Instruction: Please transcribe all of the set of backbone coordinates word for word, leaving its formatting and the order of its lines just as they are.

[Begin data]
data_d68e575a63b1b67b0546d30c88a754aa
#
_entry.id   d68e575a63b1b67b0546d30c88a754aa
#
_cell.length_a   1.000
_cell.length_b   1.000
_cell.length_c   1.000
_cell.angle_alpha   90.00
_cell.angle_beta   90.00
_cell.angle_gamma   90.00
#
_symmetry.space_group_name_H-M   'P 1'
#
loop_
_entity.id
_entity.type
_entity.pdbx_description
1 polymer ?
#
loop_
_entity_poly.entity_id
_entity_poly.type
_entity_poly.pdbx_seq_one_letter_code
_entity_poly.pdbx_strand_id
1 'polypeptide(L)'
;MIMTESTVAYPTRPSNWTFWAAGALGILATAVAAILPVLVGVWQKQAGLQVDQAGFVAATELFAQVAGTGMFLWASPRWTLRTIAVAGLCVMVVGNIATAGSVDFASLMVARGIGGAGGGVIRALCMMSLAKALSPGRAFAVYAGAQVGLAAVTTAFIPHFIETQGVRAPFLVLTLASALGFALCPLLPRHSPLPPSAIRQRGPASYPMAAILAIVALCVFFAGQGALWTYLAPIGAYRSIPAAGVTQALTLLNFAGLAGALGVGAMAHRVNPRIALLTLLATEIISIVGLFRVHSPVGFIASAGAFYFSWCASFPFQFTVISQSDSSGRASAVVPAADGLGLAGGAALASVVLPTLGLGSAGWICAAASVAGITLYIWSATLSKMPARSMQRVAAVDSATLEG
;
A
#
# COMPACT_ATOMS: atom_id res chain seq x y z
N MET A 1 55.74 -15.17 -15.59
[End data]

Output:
data_d68e575a63b1b67b0546d30c88a754aa
#
_entry.id   d68e575a63b1b67b0546d30c88a754aa
#
_cell.length_a   1.000
_cell.length_b   1.000
_cell.length_c   1.000
_cell.angle_alpha   90.00
_cell.angle_beta   90.00
_cell.angle_gamma   90.00
#
_symmetry.space_group_name_H-M   'P 1'
#
loop_
_entity.id
_entity.type
_entity.pdbx_description
1 polymer ?
#
loop_
_entity_poly.entity_id
_entity_poly.type
_entity_poly.pdbx_seq_one_letter_code
_entity_poly.pdbx_strand_id
1 'polypeptide(L)'
;MIMTESTVAYPTRPSNWTFWAAGALGILATAVAAILPVLVGVWQKQAGLQVDQAGFVAATELFAQVAGTGMFLWASPRWTLRTIAVAGLCVMVVGNIATAGSVDFASLMVARGIGGAGGGVIRALCMMSLAKALSPGRAFAVYAGAQVGLAAVTTAFIPHFIETQGVRAPFLVLTLASALGFALCPLLPRHSPLPPSAIRQRGPASYPMAAILAIVALCVFFAGQGALWTYLAPIGAYRSIPAAGVTQALTLLNFAGLAGALGVGAMAHRVNPRIALLTLLATEIISIVGLFRVHSPVGFIASAGAFYFSWCASFPFQFTVISQSDSSGRASAVVPAADGLGLAGGAALASVVLPTLGLGSAGWICAAASVAGITLYIWSATLSKMPARSMQRVAAVDSATLEG
;
A
#
# COMPACT_ATOMS: atom_id res chain seq x y z
N MET A 1 55.74 -15.17 -15.59